Loose Women: Dr Hilary discusses how to live longer
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Dietary advice often courts controversy because what you should eat and when divides medical opinion. Eating breakfast is increasingly in the cross hairs amid the rising of popularity of intermittent fasting. How important is breakfast?
It’s long been held that “breakfast is the most important meal of the day”.
However, this sacred cow is being challenged in certain quarters. One of its fiercest critics is Doctor Jess Braid, qualified medical doctor, functional medicine practitioner, acupuncturist, Chinese and Western herbalist.
Doctor Braid is the co-founder of online health platform Adio, which aims to empower everyone to take back control of their wellbeing.
She said: “Eating breakfast is not an important meal, nor does it kick-start your day or help you to lose weight.”
The doc claimed this belief is mainly fuelled by “breakfast cereal companies and clever marketing”.
According to the doc, modern research shows that there is no benefit to eating breakfast.
For example, a review of 13 breakfast studies published in the BMJ suggested “the addition of breakfast might not be a good strategy for weight loss, regardless of established breakfast habit”.
In fact, “caution is needed when recommending breakfast for weight loss in adults, as it could have the opposite effect, it concluded.
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The finding has important implications because weight gain can lead to a host of complications.
“In fact, by skipping it [breakfast], you omit the meal that is usually the highest in carbohydrates,” said Doctor Braid.
She continued: “Passing on breakfast helps you to stabilise your blood sugar, burn fat, use up excess cortisol (the stress hormone that spikes in the morning) and feel great.”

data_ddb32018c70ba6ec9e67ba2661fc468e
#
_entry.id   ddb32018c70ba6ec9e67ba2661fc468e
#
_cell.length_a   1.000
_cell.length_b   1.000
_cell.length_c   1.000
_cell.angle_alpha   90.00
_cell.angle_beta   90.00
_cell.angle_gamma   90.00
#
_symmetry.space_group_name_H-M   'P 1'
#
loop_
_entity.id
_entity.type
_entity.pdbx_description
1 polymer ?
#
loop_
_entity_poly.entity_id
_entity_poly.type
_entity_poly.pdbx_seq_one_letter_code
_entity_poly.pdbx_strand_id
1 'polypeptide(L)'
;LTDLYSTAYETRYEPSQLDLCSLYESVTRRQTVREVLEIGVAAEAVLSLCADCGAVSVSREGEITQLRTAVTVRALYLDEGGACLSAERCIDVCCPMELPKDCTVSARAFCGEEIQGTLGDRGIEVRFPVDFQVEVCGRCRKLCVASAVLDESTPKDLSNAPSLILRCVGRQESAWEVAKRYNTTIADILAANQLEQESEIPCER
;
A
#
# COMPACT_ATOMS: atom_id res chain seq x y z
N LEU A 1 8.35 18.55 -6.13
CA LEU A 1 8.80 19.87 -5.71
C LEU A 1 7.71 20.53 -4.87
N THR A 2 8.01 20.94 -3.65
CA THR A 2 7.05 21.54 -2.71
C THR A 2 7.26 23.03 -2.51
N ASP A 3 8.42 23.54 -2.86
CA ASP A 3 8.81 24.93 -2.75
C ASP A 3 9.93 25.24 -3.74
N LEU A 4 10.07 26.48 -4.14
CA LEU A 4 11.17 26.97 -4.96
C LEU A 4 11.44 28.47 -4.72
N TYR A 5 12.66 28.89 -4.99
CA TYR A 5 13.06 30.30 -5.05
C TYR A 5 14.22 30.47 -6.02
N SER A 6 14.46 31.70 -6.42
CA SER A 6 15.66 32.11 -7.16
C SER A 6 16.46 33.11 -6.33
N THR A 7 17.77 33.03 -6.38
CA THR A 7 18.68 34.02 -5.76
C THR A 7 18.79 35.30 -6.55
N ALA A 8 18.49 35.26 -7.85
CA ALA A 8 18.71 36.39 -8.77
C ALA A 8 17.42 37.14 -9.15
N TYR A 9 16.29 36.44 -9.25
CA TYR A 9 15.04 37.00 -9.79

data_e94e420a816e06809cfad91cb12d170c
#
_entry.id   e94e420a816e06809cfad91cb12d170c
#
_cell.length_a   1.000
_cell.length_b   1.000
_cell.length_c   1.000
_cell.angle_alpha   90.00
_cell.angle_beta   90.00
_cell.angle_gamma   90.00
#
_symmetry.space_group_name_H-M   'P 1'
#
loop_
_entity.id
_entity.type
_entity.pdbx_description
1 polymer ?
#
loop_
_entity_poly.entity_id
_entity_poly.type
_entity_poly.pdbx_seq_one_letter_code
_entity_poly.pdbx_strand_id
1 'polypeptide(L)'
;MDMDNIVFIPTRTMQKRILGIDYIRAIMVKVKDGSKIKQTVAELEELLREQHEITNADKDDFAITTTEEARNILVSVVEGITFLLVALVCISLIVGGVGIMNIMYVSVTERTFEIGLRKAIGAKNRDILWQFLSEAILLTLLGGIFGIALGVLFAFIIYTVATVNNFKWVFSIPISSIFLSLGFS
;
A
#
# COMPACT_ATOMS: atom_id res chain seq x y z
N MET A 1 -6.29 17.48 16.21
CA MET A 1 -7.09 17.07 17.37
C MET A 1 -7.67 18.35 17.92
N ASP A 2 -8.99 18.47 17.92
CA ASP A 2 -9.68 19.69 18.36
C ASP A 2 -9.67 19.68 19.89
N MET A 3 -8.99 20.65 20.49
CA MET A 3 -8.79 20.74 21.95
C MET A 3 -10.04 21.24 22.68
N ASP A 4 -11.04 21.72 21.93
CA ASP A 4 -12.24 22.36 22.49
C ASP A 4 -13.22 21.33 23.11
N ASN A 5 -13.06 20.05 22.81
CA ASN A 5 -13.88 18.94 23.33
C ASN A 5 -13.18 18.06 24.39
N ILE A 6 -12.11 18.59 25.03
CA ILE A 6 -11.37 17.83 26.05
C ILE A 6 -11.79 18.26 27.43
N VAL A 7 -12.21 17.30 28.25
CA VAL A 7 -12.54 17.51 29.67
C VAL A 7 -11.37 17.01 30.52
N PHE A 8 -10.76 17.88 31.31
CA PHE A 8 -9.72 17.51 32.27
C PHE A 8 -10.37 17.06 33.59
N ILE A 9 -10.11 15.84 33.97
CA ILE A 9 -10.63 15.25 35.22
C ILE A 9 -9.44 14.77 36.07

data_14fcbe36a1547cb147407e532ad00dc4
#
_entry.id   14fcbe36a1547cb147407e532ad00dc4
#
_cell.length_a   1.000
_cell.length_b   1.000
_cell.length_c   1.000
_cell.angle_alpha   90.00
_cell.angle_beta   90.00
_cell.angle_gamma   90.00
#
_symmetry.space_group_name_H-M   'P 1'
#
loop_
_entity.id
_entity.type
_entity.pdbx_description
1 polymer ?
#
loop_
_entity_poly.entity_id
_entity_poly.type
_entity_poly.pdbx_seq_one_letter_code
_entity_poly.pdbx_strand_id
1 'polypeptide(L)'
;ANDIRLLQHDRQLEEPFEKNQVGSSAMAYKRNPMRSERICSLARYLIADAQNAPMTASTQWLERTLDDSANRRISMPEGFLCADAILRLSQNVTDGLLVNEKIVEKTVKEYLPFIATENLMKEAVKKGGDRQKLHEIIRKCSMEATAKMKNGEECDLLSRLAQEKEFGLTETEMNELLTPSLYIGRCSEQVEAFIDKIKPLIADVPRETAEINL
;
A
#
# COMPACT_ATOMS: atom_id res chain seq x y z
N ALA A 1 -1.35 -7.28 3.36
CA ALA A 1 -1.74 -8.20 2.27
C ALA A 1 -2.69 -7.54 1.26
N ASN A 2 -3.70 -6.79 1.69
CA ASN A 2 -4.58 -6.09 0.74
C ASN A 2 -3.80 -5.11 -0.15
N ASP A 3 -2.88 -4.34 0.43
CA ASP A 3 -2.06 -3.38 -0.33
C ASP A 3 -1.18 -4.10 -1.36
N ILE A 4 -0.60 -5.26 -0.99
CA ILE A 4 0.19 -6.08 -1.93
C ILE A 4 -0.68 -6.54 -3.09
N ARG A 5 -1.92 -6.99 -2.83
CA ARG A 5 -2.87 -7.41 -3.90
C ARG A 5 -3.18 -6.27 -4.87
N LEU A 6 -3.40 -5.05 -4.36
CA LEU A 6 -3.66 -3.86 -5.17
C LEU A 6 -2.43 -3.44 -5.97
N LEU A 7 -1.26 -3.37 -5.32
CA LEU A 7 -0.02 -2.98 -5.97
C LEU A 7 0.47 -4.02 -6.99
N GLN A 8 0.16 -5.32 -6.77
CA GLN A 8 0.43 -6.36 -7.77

According to the doc, intermittent fasting can help weight loss, weight maintenance and reduce body fat.
She claimed other health benefits include improved insulin sensitivity and a likely reduction in the risk of cardiovascular disease and cancer.
The doc added: “Personal and professional experience with scheduled eating (fasting for 16 hours a day) has shown us that this is the easiest fasting method to maintain and we have seen a huge benefit in our blood sugar control, mood and energy levels.”
“It’s a myth that eating little and often boosts your metabolism.”
Doc Braid said frequent eating means constant production of insulin, encouraging your body to store and not break down fat.
She cited a randomised controlled trial by the International Journal of Clinical Nutrition, which showed that with two groups of people consuming the same number of calories, those that consumed their calories within a four-hour window, over eight weeks, had “a significant modification of body composition, including reductions in fat mass”.
The other side
There is no shortage of divergent opinion on breakfast. “Quite simply, eating breakfast supports good health,” said Kathy McManus, director of the Department of Nutrition at Harvard-affiliated Brigham and Women’s Hospital.
“Coming as it does after the day’s longest period without food, breakfast seems to influence metabolism more strongly than lunch or dinner.”
She added: “Failing to break your fast with a meal shortly after rising might strain your body, which could in theory lead to insulin resistance, and perhaps even other heart risk factors like high blood pressure and cholesterol problems, though this is all controversial.”
Given the variance of opinion, you should speak to your GP before making radical changes to your diet, especially if you’re on medication.
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